Customer Experience News & Trends

5 signs a customer’s email is riddled with lies

Customer relationships are increasingly becoming electronically based. And every once in a while, customers will tell a fib or two via email or online to make their complaints or problems more compelling. Here’s how to spot those digital lies — and react to them.

Spotting a lie in digital correspondence is a little more difficult than doing it in person or even on the phone with customers. Often, body language and tone of voice give away liars.

For email, customer service pros need to look for some different telltale signs that customers are telling tall tales, according to Tyler Cohen Wood, a government intelligence officer and cyber expert.

When front-line service pros or salespeople suspect their customers might be stretching the truth, they’ll want to watch for these signs:

1. Emphatic language

People who lie really want others to believe them. They’re even trying to convince themselves it’s a true story. So they’ll use emphatic language and repeat the same idea in different ways throughout their communication.

Some words you’ll see: deeply, fully, strongly, positively, really.

How to deal with it: Ask for more details when you see these words.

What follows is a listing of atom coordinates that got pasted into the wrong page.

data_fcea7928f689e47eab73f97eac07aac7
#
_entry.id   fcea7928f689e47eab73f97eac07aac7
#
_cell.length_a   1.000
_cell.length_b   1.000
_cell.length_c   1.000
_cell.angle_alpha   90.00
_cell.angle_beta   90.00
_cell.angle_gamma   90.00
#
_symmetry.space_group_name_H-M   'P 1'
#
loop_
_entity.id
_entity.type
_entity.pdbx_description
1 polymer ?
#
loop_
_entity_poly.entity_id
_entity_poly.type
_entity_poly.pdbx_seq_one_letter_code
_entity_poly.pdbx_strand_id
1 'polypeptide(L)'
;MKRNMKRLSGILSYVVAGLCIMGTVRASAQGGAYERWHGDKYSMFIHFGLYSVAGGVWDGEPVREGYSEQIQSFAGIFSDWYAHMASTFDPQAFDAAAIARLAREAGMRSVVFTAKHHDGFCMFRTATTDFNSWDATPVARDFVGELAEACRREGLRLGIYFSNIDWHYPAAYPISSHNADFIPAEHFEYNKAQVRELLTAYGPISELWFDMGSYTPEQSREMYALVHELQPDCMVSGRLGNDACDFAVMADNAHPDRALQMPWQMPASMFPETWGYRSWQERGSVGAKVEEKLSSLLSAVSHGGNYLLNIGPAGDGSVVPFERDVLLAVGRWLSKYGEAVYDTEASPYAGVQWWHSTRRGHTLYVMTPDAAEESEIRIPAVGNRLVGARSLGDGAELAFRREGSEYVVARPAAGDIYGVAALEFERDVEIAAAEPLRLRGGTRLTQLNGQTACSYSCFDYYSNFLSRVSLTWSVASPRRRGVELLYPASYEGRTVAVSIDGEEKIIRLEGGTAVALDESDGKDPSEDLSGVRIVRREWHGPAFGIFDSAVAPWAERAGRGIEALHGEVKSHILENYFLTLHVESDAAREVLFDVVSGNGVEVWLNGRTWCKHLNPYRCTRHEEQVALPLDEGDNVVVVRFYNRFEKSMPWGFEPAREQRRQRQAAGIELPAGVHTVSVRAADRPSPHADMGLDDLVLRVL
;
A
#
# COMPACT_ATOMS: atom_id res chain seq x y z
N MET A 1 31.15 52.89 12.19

2. Non-committal language

Customers who are lying usually don’t want to give a concrete explanation or commit to anything. They’re vague and pepper their written correspondence with words such as “probably,” “pretty sure,” “maybe” and “could be.” The vague language leaves them an out, if necessary, such as, “Well, I never said I definitely filed the paperwork.”

Another form of non-commitment: They dodge your questions. They might change the subject or just avoid an answer.

How to deal with it: Ask more direct questions to pin down facts — using “exactly,” “where,” “when,” “who,” “what,” “why” and “how.”

3. Pushing away

If you get the feeling a customer is trying to get to a point that needs some more hashing out and end the conversation, there could be some lies involved. For instance, if you ask, “How is the new software working?” the liar might write, “The software is working fine.” They tend to treat open-ended questions like close-ended questions.

How to deal with it: Ask questions that force customers to open up. For instance, “What do you like most about the new software?”

4. Tense hopping

When customers switch between past and present tense when they write, it’s an indicator they’re making up lies. For instance, if the situation happened in the past, but they start recounting it like it’s happening now, it’s a sign they’re making it up as they go.

How to deal with it: Keep track of inconsistencies, and ask questions to clarify.

5. Qualifying statements

These are often spoken by liars and are a huge sign that they’re trying to pull the wool over your eyes. For instance, “I hate to tell you this …” “To be honest …,” and “No offense, but …” are all signs the customer is nervous about what he or she is about to say.

How to deal with it: Ask probing questions to help them fess up. Say, “Can you tell me a little more about …?” or “How did that affect you …?”

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